Video Game: Castlevania: Portrait of Ruin
The year is 1944. World War II
is in full effect; death is common and souls are restless. It is therefore unsurprising that Dracula's castle has revealed itself at this time.
Enter Jonathan Morris, vampire hunter and son of John Morris of Castlevania: Bloodlines
fame. At his side, Charlotte Aulin, his childhood friend and a talented witch, especially for her age
. With these two working together, Dracula may not stand a chance.
There's just one thing. Dracula's not around.
A new vampire has taken control of this castle: a Mad Artist
by the name of Brauner. And things are different under his rule. The castle keep is unassailable; it is blocked by magic produced by a large number of magical paintings positioned around the castle. Brauner is almost impossible to find, and the main evidence of his presence is the occasional appearance of his twin vampire daughters. A mysterious ghost has been spotted, and he seems to be completely immune to Brauner's influence. And not even Death is happy with this sequence of events. (No, wait, make that "Death's especially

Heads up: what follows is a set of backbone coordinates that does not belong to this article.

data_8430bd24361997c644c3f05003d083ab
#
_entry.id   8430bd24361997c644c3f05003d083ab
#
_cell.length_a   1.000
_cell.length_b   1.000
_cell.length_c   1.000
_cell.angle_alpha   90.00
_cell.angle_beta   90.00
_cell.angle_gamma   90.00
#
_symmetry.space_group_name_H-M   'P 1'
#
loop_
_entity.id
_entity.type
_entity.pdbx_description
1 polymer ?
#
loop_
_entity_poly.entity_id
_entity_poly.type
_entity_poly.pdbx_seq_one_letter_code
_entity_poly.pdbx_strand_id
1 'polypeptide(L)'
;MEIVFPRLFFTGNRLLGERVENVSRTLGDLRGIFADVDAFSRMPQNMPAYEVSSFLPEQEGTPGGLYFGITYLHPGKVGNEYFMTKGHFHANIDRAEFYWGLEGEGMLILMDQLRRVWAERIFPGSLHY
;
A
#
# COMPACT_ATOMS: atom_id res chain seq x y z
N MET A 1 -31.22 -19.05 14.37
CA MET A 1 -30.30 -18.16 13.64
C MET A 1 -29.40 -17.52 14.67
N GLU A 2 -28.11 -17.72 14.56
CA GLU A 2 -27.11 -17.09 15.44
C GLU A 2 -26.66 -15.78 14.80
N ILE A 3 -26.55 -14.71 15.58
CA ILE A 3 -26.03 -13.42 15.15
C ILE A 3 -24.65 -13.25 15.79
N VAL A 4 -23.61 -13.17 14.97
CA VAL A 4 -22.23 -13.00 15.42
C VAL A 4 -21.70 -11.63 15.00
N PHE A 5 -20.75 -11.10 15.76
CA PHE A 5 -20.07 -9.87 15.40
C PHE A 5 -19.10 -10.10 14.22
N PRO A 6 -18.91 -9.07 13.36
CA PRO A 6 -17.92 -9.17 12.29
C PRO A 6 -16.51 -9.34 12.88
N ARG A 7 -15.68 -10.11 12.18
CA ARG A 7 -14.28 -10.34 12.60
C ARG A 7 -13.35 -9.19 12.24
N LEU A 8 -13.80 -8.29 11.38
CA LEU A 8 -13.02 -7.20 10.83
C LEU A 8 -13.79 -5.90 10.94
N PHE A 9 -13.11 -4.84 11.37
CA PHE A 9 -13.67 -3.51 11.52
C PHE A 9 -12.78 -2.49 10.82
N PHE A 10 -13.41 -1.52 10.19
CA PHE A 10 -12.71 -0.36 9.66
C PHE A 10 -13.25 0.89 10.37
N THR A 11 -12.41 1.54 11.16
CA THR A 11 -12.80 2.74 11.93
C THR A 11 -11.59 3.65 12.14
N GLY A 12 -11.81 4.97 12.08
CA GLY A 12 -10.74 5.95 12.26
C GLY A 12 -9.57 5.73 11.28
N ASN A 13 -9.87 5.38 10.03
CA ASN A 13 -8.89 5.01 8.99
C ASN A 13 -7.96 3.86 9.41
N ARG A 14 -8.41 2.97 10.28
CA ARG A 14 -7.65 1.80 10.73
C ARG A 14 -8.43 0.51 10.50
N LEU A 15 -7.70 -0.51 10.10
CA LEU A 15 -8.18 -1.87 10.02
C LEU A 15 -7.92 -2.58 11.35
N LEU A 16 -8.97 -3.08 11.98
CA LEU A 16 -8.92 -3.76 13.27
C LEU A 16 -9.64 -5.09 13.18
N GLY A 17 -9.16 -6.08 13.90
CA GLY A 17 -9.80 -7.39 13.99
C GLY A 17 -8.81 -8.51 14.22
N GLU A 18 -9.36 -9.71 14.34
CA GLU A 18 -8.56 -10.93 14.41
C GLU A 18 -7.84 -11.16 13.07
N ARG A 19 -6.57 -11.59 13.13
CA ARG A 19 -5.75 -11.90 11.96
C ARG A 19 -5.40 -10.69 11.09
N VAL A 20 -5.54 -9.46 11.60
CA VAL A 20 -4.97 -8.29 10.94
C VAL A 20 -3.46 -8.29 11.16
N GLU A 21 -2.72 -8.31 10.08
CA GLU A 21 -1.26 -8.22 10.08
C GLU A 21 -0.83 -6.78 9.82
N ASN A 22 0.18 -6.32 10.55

unhappy with this sequence of events".)
And to top it all off, Jonathan can't even use his whip correctly.Castlevania: Portrait of Ruin
is a Nintendo DS
game released in 2006 to coincide with the 20th anniversary of the Castlevania
series. It boasts a two-character tag system that allows the two characters to work together frequently, an experience-based subweapon system for Jonathan and casting time-based magic system for Charlotte, and a number of non-castle venues accessible via the various portraits. Extra characters and level limits extend the replay value, including one mode controlled entirely with the touchscreen.
Feedback has been largely positive, despite the frequent criticism of the game's anime-based artwork and design, as well as the uncreative second half of the game (a run through 4 levels that are largely simple alterations of previous ones
). And the glitches.
Portrait Of Ruin provides examples of: